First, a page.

As Gyms in America Reopen, a South Korean Dance Studio Is a Cautionary Tale
Intense exercise in confined spaces is a dream scenario for the coronavirus
As gyms reopen across America, they’d be wise to keep in mind a study recently published by a research team at South Korea’s Dankook University Hospital. According to the paper, in early February, eight asymptomatic fitness instructors at a dance studio in the city of Cheonan were responsible for spreading the coronavirus to at least 112 people connected to the classes.
The participants were infected over a span of 24 days, after attending a day of classes with five to 22 students each. Most of the cases were linked directly from an instructor to a student, and in certain cases, a sick student then passed the infection on to a family member or friend. Fascinatingly, an instructor carrying the virus did not infect anyone in a seven-person yoga class they also taught. The researchers concluded that lower-intensity workouts are not as conducive to spreading the virus, as tight-quartered, high-voltage workouts.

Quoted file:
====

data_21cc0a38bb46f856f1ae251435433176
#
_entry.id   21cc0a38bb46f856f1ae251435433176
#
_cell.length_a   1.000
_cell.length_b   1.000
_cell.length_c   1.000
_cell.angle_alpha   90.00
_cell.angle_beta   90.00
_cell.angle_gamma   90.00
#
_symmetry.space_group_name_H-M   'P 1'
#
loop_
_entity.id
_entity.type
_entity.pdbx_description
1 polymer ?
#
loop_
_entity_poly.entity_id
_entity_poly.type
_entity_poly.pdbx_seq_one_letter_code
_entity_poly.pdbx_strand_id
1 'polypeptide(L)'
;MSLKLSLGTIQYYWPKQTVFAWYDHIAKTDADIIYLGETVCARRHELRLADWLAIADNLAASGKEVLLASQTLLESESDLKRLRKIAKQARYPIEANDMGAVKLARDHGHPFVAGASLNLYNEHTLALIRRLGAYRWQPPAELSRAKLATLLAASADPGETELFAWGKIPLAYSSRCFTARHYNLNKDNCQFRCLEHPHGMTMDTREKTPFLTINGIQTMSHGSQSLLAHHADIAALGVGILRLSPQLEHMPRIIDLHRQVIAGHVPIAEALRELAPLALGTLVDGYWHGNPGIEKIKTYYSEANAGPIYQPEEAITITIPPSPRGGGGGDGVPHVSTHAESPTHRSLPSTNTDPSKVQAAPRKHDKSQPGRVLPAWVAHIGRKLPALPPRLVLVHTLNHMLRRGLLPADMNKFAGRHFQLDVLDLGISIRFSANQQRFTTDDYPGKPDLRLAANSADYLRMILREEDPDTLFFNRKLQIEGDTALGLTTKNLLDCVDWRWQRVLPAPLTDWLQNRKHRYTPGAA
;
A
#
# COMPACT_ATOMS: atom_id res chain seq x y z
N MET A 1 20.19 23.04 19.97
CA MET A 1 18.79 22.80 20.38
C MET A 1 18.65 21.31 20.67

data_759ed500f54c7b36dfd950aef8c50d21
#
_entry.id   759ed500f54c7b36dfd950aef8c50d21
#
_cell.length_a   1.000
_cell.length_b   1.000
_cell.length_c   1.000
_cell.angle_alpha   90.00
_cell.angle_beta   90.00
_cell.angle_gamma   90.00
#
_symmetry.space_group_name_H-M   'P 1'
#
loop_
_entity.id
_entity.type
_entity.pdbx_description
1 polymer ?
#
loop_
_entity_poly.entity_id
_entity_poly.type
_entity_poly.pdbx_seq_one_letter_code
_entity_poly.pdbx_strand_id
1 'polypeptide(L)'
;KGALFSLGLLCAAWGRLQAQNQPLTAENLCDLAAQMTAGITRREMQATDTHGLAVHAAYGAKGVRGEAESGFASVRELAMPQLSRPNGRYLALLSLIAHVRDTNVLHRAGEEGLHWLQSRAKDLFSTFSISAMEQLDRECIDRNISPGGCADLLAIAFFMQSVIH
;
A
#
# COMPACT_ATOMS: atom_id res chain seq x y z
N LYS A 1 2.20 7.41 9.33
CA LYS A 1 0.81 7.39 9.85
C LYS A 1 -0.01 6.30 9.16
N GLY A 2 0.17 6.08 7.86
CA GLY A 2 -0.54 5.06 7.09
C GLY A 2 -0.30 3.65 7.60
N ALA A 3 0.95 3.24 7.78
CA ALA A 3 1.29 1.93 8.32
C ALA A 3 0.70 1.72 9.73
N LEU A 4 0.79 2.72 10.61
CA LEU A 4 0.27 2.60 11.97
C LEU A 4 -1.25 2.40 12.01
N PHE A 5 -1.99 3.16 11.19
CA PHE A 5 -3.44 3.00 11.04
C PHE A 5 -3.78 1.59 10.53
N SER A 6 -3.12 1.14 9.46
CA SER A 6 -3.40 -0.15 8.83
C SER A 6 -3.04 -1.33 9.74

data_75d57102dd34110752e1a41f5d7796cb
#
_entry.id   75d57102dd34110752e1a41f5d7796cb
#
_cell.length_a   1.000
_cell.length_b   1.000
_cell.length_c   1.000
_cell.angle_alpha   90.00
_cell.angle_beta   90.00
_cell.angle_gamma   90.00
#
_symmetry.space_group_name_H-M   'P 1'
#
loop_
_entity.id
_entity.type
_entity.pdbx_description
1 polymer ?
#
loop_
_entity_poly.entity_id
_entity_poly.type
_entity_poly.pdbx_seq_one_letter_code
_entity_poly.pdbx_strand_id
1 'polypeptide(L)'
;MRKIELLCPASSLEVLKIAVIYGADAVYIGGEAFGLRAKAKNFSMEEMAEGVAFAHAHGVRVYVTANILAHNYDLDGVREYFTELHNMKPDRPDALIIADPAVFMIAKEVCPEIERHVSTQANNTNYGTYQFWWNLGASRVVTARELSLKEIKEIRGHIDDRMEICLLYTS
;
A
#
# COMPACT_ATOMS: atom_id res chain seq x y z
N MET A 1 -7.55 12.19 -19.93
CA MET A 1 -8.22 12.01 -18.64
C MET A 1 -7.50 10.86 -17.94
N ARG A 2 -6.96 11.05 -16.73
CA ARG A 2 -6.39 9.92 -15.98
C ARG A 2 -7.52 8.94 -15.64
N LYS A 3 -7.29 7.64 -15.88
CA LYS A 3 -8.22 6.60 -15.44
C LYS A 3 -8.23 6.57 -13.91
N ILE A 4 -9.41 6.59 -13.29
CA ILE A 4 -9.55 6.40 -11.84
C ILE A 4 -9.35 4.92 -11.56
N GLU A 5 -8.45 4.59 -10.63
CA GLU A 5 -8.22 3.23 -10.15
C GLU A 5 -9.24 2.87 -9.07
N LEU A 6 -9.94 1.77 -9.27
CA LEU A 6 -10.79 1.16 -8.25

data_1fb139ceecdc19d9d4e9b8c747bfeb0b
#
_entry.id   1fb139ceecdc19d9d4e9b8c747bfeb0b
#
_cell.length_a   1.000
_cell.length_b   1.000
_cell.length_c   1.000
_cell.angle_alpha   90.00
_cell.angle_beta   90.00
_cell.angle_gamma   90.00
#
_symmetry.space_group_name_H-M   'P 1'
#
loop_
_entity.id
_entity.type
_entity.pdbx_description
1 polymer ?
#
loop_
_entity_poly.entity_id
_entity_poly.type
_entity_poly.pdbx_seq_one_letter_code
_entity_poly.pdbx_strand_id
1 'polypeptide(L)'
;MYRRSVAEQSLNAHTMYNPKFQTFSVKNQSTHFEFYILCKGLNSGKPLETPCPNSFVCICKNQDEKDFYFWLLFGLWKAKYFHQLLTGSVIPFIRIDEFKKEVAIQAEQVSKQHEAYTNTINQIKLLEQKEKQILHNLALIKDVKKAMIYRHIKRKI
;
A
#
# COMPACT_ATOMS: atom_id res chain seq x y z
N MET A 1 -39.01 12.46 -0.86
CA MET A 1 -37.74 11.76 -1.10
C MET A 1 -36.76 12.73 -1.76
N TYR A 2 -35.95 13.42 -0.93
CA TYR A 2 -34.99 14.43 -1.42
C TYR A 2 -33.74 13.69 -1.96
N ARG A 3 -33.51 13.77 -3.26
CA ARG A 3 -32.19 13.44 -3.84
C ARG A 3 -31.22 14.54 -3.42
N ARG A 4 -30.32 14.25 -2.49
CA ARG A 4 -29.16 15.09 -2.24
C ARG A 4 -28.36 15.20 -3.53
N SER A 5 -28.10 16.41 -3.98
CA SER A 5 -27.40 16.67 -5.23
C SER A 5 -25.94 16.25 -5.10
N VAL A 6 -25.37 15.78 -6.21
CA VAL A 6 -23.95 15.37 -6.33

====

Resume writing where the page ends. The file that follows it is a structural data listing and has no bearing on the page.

The authors behind the study wrote, “Intense physical exercise in densely populated sports facilities could increase risk for infection. Vigorous exercise in confined spaces should be minimized during outbreaks.”
South Korea’s dance studio infections were spread months ago, in a different world, before social distancing was the norm, any curve had been flattened, and hundreds of thousands (if not millions) of people in cities across the globe had acquired antibodies for COVID-19. But the virus, of course, is still alive and well, and if fitness centers in America open too quickly, or without consideration for these findings, there could very well be another workshop “event” that carries infections far and wide.
At the moment, bigger studios included in early phase plans for reopening states are focusing on the gym floor: staffers take temperatures at the door, six-foot social distancing is expected, face masks are encouraged if not outright enforced, and wipes are provided to keep machines disinfected. But classes should be given serious attention, too, and broken down by type. Enormously popular HIIT workouts, hot yoga, and aerobic bootcamps pack a lot of sweaty people in a very small space. Ideally, gyms would operate bespoke phased-in systems for classes, within the larger phasing-in framework for businesses.
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